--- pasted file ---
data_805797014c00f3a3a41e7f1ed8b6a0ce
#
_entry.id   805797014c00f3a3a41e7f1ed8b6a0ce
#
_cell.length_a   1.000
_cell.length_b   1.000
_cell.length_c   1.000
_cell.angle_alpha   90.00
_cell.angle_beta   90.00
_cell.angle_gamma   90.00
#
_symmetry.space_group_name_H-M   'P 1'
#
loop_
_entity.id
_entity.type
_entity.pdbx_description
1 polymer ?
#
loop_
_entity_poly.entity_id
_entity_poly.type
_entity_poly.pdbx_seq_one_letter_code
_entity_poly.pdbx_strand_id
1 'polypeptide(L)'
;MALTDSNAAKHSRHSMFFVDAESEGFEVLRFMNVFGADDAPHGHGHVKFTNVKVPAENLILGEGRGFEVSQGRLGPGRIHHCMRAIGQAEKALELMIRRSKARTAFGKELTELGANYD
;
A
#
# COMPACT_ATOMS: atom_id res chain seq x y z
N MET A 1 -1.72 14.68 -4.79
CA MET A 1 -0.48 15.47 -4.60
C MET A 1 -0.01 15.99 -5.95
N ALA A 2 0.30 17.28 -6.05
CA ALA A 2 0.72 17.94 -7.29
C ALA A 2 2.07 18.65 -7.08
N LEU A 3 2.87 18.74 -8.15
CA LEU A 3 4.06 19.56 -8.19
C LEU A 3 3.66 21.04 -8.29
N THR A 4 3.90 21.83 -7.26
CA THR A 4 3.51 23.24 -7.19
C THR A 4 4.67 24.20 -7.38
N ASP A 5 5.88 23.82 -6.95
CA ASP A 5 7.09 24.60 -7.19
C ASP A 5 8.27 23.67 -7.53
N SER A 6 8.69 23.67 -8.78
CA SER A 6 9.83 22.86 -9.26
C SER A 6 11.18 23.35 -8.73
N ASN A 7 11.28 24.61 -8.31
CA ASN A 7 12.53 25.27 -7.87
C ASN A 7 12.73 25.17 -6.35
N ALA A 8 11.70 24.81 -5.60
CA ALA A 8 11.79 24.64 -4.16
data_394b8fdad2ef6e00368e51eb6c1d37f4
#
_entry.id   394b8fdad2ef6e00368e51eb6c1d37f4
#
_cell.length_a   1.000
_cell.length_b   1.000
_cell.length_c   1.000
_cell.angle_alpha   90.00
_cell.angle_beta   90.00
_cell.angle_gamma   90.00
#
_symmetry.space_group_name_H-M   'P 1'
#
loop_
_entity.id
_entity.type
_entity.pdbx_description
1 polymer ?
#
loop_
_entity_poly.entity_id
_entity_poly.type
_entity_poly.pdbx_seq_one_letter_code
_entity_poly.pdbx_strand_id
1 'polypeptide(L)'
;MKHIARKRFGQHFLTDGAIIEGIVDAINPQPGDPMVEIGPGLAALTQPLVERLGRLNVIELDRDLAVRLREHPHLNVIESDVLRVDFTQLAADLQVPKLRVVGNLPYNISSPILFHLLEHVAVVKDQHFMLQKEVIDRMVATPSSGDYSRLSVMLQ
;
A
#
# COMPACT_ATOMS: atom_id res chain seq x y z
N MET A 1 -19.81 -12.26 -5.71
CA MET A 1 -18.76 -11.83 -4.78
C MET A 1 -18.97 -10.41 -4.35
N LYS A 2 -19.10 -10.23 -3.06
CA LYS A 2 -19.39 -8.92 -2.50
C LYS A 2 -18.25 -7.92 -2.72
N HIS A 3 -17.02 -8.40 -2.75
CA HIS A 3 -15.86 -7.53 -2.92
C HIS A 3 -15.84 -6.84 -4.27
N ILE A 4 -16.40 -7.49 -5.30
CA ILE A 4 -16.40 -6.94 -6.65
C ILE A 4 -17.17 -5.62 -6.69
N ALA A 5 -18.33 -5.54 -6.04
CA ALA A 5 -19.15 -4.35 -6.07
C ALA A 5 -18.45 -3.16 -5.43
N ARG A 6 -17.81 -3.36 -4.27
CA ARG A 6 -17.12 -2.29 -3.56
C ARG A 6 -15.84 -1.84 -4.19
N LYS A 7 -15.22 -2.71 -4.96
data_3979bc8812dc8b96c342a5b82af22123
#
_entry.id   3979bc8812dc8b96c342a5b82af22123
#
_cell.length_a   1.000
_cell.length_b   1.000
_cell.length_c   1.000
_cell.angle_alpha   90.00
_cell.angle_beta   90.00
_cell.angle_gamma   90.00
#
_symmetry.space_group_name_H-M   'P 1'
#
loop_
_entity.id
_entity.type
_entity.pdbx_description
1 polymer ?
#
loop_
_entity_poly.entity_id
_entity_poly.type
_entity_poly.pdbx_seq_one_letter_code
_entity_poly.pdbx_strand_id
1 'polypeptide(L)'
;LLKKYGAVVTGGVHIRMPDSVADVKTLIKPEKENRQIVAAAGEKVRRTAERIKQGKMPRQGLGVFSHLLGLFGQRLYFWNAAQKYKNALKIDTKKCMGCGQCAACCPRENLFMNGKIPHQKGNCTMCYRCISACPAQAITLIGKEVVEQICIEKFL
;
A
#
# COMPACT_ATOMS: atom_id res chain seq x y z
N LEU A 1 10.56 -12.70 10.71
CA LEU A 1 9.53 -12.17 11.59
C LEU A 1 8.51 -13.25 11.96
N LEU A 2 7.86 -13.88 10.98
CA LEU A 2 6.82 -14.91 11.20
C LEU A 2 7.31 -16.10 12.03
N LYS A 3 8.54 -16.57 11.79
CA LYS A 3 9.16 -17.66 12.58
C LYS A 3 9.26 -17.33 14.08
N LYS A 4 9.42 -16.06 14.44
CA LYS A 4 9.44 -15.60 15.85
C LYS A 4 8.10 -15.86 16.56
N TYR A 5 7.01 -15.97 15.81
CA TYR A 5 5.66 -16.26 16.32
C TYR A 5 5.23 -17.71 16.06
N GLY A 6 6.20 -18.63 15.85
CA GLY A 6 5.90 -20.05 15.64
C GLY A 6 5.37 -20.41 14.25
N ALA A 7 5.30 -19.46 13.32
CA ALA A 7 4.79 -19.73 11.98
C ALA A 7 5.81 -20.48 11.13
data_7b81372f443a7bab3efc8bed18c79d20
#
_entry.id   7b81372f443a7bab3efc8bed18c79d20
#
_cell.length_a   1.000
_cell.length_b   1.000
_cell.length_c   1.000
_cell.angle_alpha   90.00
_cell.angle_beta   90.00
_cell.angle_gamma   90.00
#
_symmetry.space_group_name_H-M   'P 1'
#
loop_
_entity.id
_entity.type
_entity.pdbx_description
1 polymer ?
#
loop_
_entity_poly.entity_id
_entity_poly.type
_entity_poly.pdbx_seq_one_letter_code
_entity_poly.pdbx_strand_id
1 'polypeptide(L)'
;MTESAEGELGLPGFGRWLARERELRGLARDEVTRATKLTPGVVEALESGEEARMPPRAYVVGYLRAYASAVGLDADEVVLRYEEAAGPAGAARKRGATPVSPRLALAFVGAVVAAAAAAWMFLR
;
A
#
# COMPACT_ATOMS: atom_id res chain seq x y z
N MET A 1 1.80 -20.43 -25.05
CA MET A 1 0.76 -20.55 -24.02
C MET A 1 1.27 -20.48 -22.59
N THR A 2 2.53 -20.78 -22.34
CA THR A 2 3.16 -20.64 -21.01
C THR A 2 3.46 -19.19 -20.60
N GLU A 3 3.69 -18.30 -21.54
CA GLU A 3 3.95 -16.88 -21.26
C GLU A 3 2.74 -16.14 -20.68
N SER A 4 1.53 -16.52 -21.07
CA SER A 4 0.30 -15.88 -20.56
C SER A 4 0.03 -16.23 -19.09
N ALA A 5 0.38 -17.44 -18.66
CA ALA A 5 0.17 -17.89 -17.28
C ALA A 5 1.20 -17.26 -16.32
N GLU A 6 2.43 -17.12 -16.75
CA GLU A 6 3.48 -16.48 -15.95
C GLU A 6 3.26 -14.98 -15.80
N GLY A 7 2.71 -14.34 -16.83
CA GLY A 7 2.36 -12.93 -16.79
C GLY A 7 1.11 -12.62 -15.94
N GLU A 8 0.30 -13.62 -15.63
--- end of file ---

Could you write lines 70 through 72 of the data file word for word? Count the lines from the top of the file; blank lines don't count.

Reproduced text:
_entity.pdbx_description
1 polymer ?
#